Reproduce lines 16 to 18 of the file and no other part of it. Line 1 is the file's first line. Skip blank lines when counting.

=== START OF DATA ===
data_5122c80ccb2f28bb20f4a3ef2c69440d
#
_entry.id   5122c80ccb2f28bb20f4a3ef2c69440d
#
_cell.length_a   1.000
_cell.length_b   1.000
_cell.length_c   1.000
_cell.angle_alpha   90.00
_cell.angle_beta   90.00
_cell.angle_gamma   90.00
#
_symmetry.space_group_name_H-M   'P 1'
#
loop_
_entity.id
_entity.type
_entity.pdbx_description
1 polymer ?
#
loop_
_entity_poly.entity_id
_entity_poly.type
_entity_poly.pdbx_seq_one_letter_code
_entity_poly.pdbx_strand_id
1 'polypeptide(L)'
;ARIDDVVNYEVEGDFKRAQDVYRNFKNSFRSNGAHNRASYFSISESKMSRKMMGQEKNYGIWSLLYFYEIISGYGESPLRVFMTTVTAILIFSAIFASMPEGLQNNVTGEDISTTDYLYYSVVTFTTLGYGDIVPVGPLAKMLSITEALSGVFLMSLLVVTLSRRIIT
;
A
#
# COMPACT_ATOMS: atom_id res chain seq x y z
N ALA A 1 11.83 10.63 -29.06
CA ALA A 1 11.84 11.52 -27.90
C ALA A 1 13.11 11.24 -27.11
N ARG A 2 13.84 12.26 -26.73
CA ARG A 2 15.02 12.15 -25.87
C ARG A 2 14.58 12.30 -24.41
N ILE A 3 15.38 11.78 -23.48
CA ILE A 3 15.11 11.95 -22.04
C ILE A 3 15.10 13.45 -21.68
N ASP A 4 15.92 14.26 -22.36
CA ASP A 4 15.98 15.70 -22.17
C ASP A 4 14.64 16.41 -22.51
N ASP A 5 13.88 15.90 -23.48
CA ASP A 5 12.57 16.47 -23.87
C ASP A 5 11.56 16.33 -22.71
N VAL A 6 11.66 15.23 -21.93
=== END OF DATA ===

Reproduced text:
_entity.type
_entity.pdbx_description
1 polymer ?